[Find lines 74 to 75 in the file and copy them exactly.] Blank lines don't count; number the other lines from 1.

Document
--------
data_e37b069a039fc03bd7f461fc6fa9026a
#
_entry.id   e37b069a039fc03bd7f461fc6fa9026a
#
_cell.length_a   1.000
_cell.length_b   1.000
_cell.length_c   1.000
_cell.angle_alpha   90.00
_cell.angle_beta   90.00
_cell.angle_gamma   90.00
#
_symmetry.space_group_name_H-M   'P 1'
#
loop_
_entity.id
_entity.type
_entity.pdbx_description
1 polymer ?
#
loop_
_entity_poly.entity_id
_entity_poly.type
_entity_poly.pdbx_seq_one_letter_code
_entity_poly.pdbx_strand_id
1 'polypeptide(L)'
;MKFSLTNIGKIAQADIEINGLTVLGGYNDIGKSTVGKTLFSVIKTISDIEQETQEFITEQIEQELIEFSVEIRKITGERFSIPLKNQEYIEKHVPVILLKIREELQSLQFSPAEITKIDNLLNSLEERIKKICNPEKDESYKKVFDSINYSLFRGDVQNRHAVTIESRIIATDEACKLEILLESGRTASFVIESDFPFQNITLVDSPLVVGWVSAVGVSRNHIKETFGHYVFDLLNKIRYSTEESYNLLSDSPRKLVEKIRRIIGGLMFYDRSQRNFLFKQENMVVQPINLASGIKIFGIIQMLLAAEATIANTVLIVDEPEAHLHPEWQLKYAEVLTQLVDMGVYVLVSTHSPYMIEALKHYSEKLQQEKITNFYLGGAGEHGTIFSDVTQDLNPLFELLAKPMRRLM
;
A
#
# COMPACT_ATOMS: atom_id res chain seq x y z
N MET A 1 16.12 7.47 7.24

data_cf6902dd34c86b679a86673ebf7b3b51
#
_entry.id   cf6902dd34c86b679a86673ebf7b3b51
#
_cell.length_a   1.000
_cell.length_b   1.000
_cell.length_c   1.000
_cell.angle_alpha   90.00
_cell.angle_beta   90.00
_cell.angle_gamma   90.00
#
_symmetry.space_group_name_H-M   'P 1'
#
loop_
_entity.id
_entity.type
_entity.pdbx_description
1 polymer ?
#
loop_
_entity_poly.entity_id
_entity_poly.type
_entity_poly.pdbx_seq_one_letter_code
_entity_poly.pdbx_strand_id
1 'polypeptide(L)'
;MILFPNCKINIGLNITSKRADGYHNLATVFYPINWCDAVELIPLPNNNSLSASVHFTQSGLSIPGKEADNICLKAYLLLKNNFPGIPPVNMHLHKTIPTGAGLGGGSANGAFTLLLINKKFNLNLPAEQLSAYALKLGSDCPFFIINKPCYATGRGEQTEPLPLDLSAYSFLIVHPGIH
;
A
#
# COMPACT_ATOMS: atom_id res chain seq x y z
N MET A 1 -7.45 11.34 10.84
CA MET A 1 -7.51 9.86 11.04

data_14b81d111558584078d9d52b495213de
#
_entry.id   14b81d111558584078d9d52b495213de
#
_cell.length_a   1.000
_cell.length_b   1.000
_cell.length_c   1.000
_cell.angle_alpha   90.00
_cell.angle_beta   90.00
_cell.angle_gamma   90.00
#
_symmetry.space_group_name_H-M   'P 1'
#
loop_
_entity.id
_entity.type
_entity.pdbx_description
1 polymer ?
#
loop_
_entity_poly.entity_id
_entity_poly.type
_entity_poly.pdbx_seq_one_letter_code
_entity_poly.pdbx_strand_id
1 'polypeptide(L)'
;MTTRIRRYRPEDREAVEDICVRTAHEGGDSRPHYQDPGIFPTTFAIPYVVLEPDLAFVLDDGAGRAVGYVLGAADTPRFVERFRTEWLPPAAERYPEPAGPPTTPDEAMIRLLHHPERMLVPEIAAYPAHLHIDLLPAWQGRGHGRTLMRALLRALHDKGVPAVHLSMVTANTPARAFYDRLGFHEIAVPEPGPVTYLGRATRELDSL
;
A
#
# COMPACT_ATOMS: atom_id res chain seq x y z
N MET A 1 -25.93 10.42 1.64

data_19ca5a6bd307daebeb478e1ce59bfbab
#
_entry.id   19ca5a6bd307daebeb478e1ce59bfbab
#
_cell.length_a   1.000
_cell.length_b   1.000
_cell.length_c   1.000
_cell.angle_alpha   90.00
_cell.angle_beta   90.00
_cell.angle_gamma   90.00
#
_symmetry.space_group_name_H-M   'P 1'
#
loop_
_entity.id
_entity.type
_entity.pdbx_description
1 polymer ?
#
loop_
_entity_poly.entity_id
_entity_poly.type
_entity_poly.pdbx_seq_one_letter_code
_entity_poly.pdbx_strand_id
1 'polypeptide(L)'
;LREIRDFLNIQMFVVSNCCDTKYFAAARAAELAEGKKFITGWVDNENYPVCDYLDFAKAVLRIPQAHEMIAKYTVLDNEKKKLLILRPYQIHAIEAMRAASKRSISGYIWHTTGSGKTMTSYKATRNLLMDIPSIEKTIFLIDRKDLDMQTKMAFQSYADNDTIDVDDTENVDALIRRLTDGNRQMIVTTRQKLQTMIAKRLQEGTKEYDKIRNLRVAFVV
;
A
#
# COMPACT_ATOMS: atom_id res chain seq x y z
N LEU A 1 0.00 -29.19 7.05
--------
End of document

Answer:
#
_symmetry.space_group_name_H-M   'P 1'